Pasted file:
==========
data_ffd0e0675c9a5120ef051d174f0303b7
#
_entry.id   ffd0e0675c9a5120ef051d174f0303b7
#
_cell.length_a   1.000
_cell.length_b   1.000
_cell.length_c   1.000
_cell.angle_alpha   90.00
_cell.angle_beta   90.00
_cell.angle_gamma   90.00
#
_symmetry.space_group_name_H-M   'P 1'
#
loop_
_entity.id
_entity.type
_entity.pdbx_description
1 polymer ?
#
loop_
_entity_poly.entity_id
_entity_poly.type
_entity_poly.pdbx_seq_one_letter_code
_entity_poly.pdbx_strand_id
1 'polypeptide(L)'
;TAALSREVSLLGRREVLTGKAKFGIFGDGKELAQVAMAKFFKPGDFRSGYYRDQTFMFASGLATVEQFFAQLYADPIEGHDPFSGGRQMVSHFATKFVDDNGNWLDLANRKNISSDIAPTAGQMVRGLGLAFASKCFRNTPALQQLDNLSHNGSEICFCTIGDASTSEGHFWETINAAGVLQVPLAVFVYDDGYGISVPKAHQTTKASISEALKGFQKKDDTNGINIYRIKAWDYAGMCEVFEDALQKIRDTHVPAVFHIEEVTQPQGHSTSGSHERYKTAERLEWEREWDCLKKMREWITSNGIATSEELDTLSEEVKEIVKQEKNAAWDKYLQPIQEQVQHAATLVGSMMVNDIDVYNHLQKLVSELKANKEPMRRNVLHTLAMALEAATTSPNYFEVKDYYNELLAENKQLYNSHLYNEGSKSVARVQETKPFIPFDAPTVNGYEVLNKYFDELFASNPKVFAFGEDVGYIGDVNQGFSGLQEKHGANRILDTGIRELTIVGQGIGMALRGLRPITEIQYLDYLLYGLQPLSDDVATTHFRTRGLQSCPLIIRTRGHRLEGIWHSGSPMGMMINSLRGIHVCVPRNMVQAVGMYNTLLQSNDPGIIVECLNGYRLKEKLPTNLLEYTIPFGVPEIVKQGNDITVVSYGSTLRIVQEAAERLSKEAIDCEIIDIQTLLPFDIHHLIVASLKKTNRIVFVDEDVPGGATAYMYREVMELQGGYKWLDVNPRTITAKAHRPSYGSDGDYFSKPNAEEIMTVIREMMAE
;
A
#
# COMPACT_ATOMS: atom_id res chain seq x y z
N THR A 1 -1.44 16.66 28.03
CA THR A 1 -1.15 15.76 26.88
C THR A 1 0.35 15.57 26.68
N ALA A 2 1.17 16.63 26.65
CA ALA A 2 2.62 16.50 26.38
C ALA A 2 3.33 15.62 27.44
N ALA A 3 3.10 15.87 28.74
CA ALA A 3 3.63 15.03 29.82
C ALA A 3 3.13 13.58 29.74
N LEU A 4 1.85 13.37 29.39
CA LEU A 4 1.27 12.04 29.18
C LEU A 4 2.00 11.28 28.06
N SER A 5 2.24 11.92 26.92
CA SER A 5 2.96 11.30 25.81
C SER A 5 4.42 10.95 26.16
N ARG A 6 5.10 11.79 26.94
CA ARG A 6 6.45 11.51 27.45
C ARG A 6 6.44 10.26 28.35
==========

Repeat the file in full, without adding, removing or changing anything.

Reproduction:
data_ffd0e0675c9a5120ef051d174f0303b7
#
_entry.id   ffd0e0675c9a5120ef051d174f0303b7
#
_cell.length_a   1.000
_cell.length_b   1.000
_cell.length_c   1.000
_cell.angle_alpha   90.00
_cell.angle_beta   90.00
_cell.angle_gamma   90.00
#
_symmetry.space_group_name_H-M   'P 1'
#
loop_
_entity.id
_entity.type
_entity.pdbx_description
1 polymer ?
#
loop_
_entity_poly.entity_id
_entity_poly.type
_entity_poly.pdbx_seq_one_letter_code
_entity_poly.pdbx_strand_id
1 'polypeptide(L)'
;TAALSREVSLLGRREVLTGKAKFGIFGDGKELAQVAMAKFFKPGDFRSGYYRDQTFMFASGLATVEQFFAQLYADPIEGHDPFSGGRQMVSHFATKFVDDNGNWLDLANRKNISSDIAPTAGQMVRGLGLAFASKCFRNTPALQQLDNLSHNGSEICFCTIGDASTSEGHFWETINAAGVLQVPLAVFVYDDGYGISVPKAHQTTKASISEALKGFQKKDDTNGINIYRIKAWDYAGMCEVFEDALQKIRDTHVPAVFHIEEVTQPQGHSTSGSHERYKTAERLEWEREWDCLKKMREWITSNGIATSEELDTLSEEVKEIVKQEKNAAWDKYLQPIQEQVQHAATLVGSMMVNDIDVYNHLQKLVSELKANKEPMRRNVLHTLAMALEAATTSPNYFEVKDYYNELLAENKQLYNSHLYNEGSKSVARVQETKPFIPFDAPTVNGYEVLNKYFDELFASNPKVFAFGEDVGYIGDVNQGFSGLQEKHGANRILDTGIRELTIVGQGIGMALRGLRPITEIQYLDYLLYGLQPLSDDVATTHFRTRGLQSCPLIIRTRGHRLEGIWHSGSPMGMMINSLRGIHVCVPRNMVQAVGMYNTLLQSNDPGIIVECLNGYRLKEKLPTNLLEYTIPFGVPEIVKQGNDITVVSYGSTLRIVQEAAERLSKEAIDCEIIDIQTLLPFDIHHLIVASLKKTNRIVFVDEDVPGGATAYMYREVMELQGGYKWLDVNPRTITAKAHRPSYGSDGDYFSKPNAEEIMTVIREMMAE
;
A
#
# COMPACT_ATOMS: atom_id res chain seq x y z
N THR A 1 -1.44 16.66 28.03
CA THR A 1 -1.15 15.76 26.88
C THR A 1 0.35 15.57 26.68
N ALA A 2 1.17 16.63 26.65
CA ALA A 2 2.62 16.50 26.38
C ALA A 2 3.33 15.62 27.44
N ALA A 3 3.10 15.87 28.74
CA ALA A 3 3.63 15.03 29.82
C ALA A 3 3.13 13.58 29.74
N LEU A 4 1.85 13.37 29.39
CA LEU A 4 1.27 12.04 29.18
C LEU A 4 2.00 11.28 28.06
N SER A 5 2.24 11.92 26.92
CA SER A 5 2.96 11.30 25.81
C SER A 5 4.42 10.95 26.16
N ARG A 6 5.10 11.79 26.94
CA ARG A 6 6.45 11.51 27.45
C ARG A 6 6.44 10.26 28.35